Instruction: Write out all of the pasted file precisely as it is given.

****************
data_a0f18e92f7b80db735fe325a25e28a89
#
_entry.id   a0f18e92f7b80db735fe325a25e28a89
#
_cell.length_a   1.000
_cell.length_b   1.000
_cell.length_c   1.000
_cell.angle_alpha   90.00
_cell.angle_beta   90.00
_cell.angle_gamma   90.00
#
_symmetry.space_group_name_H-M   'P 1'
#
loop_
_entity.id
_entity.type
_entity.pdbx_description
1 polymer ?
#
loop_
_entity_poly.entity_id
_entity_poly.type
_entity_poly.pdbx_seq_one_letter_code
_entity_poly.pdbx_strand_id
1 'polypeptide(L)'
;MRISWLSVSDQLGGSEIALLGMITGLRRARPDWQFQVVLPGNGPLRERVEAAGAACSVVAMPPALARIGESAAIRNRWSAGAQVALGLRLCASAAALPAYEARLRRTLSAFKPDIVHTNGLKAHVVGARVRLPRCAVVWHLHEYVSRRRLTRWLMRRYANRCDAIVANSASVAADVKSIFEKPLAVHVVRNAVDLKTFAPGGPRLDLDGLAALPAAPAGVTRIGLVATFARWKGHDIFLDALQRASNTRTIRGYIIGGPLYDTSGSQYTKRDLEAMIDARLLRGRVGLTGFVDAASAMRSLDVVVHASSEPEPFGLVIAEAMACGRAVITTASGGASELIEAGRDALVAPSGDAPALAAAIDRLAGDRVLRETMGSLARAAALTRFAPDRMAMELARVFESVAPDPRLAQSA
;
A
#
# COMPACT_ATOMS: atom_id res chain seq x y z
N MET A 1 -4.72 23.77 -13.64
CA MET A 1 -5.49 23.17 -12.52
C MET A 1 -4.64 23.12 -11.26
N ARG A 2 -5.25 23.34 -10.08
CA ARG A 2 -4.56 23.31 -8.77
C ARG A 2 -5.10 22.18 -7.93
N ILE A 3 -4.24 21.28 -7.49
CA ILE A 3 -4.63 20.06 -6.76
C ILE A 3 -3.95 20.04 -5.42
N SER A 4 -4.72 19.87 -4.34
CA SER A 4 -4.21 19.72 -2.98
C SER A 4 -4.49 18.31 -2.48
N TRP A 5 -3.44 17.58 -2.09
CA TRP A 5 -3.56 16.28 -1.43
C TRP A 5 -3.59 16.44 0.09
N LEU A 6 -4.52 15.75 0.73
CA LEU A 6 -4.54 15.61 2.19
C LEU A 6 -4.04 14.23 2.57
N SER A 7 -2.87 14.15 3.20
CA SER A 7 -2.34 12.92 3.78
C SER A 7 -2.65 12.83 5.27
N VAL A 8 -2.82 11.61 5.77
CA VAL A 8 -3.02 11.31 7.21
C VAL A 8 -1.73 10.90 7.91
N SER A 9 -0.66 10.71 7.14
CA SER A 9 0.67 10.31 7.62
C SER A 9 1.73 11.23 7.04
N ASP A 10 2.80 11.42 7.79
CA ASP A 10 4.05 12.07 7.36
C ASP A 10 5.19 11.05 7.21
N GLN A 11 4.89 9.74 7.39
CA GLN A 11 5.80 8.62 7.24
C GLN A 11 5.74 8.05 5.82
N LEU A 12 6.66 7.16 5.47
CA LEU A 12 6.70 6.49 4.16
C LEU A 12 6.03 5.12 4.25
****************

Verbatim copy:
data_a0f18e92f7b80db735fe325a25e28a89
#
_entry.id   a0f18e92f7b80db735fe325a25e28a89
#
_cell.length_a   1.000
_cell.length_b   1.000
_cell.length_c   1.000
_cell.angle_alpha   90.00
_cell.angle_beta   90.00
_cell.angle_gamma   90.00
#
_symmetry.space_group_name_H-M   'P 1'
#
loop_
_entity.id
_entity.type
_entity.pdbx_description
1 polymer ?
#
loop_
_entity_poly.entity_id
_entity_poly.type
_entity_poly.pdbx_seq_one_letter_code
_entity_poly.pdbx_strand_id
1 'polypeptide(L)'
;MRISWLSVSDQLGGSEIALLGMITGLRRARPDWQFQVVLPGNGPLRERVEAAGAACSVVAMPPALARIGESAAIRNRWSAGAQVALGLRLCASAAALPAYEARLRRTLSAFKPDIVHTNGLKAHVVGARVRLPRCAVVWHLHEYVSRRRLTRWLMRRYANRCDAIVANSASVAADVKSIFEKPLAVHVVRNAVDLKTFAPGGPRLDLDGLAALPAAPAGVTRIGLVATFARWKGHDIFLDALQRASNTRTIRGYIIGGPLYDTSGSQYTKRDLEAMIDARLLRGRVGLTGFVDAASAMRSLDVVVHASSEPEPFGLVIAEAMACGRAVITTASGGASELIEAGRDALVAPSGDAPALAAAIDRLAGDRVLRETMGSLARAAALTRFAPDRMAMELARVFESVAPDPRLAQSA
;
A
#
# COMPACT_ATOMS: atom_id res chain seq x y z
N MET A 1 -4.72 23.77 -13.64
CA MET A 1 -5.49 23.17 -12.52
C MET A 1 -4.64 23.12 -11.26
N ARG A 2 -5.25 23.34 -10.08
CA ARG A 2 -4.56 23.31 -8.77
C ARG A 2 -5.10 22.18 -7.93
N ILE A 3 -4.24 21.28 -7.49
CA ILE A 3 -4.63 20.06 -6.76
C ILE A 3 -3.95 20.04 -5.42
N SER A 4 -4.72 19.87 -4.34
CA SER A 4 -4.21 19.72 -2.98
C SER A 4 -4.49 18.31 -2.48
N TRP A 5 -3.44 17.58 -2.09
CA TRP A 5 -3.56 16.28 -1.43
C TRP A 5 -3.59 16.44 0.09
N LEU A 6 -4.52 15.75 0.73
CA LEU A 6 -4.54 15.61 2.19
C LEU A 6 -4.04 14.23 2.57
N SER A 7 -2.87 14.15 3.20
CA SER A 7 -2.34 12.92 3.78
C SER A 7 -2.65 12.83 5.27
N VAL A 8 -2.82 11.61 5.77
CA VAL A 8 -3.02 11.31 7.21
C VAL A 8 -1.73 10.90 7.91
N SER A 9 -0.66 10.71 7.14
CA SER A 9 0.67 10.31 7.62
C SER A 9 1.73 11.23 7.04
N ASP A 10 2.80 11.42 7.79
CA ASP A 10 4.05 12.07 7.36
C ASP A 10 5.19 11.05 7.21
N GLN A 11 4.89 9.74 7.39
CA GLN A 11 5.80 8.62 7.24
C GLN A 11 5.74 8.05 5.82
N LEU A 12 6.66 7.16 5.47
CA LEU A 12 6.70 6.49 4.16
C LEU A 12 6.03 5.12 4.25